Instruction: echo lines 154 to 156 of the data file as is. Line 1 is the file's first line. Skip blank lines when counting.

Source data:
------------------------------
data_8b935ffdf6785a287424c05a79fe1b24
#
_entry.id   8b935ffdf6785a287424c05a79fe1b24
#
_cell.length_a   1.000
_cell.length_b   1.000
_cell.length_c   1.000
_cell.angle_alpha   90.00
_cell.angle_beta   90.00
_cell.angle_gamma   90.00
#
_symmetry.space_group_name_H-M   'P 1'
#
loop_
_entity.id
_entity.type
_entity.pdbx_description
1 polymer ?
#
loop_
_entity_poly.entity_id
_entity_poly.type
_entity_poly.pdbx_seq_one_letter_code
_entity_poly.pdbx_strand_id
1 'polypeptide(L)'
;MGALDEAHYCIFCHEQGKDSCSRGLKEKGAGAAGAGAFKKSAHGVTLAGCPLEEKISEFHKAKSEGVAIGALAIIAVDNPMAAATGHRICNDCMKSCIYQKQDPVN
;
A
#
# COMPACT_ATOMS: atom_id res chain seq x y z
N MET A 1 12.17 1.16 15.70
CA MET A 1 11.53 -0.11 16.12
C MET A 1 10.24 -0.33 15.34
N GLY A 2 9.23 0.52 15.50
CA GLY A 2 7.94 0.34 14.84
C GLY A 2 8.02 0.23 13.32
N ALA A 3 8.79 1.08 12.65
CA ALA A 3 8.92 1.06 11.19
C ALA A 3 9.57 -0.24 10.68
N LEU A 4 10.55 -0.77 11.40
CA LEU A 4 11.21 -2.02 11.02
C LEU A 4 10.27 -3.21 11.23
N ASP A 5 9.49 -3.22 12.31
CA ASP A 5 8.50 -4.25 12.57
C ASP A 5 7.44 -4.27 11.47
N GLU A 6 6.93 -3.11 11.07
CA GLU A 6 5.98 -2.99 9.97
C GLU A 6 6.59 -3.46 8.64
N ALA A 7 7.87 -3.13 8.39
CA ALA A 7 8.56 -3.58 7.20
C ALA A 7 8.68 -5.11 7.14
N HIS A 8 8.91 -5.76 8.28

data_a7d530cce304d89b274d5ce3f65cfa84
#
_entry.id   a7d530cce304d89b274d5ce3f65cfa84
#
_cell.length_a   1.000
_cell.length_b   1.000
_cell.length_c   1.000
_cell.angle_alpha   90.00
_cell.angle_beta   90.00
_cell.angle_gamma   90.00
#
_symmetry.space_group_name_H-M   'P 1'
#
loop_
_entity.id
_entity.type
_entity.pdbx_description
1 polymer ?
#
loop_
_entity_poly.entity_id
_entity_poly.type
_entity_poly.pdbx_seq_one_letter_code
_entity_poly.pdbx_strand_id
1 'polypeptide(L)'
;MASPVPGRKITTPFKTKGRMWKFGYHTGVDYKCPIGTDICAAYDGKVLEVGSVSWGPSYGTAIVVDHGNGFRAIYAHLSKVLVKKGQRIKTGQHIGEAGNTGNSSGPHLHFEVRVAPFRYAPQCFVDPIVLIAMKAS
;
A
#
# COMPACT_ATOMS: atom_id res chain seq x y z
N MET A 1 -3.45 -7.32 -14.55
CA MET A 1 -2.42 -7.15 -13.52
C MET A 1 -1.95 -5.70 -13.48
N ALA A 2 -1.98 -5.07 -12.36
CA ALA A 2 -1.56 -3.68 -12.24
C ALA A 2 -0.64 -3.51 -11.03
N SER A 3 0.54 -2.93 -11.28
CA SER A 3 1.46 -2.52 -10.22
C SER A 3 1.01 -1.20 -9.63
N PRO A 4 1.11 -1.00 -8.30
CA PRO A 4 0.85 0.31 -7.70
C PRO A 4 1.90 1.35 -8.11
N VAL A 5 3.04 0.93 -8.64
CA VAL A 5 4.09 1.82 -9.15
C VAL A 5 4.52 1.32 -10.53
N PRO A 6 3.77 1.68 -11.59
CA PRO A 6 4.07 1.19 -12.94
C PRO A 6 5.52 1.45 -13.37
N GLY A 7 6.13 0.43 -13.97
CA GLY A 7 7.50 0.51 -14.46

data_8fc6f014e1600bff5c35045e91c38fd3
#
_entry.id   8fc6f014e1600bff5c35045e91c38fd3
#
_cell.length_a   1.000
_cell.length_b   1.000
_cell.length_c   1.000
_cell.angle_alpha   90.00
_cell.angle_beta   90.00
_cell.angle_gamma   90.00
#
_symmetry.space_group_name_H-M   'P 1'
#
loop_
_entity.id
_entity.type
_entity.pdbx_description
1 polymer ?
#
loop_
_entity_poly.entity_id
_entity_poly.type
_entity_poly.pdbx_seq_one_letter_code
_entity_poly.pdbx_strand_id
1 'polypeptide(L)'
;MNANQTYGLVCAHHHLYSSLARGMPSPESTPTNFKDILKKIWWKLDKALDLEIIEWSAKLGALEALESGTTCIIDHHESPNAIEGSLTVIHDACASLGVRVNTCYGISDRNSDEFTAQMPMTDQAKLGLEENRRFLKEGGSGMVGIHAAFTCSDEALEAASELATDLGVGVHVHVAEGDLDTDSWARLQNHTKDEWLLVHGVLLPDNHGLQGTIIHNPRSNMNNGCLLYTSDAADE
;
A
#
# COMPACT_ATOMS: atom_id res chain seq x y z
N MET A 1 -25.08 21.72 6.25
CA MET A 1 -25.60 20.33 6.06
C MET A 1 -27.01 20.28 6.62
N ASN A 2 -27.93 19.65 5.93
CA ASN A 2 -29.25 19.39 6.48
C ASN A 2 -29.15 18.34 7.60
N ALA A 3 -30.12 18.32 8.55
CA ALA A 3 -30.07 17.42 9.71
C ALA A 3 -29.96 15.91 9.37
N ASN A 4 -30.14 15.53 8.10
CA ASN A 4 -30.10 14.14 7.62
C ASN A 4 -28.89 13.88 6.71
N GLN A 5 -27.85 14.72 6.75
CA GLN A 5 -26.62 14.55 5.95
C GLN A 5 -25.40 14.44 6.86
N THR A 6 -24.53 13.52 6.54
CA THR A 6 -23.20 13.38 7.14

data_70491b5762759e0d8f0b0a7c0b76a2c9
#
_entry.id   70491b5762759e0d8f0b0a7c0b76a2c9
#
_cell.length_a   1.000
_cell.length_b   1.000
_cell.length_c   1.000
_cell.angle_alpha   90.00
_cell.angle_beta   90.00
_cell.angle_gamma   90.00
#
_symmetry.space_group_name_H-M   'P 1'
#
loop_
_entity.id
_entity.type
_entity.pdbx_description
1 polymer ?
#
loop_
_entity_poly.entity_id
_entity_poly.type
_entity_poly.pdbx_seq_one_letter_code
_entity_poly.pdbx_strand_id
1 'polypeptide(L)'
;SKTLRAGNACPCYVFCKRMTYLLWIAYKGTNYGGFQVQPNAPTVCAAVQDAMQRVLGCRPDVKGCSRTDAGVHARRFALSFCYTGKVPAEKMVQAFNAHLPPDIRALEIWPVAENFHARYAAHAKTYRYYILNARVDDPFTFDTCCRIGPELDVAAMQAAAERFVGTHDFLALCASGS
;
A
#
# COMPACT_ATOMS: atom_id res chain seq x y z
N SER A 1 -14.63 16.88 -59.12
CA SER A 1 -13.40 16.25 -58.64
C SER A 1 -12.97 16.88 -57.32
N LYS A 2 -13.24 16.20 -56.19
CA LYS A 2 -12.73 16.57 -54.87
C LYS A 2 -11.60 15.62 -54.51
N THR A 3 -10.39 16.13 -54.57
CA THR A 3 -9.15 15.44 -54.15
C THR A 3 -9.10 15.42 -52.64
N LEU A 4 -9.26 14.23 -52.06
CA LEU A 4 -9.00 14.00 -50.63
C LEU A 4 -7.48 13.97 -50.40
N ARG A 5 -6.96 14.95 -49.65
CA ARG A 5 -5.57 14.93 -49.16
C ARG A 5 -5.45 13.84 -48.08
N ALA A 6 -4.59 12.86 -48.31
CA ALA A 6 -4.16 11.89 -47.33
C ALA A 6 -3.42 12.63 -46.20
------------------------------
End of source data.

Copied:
_cell.length_a   1.000
_cell.length_b   1.000
_cell.length_c   1.000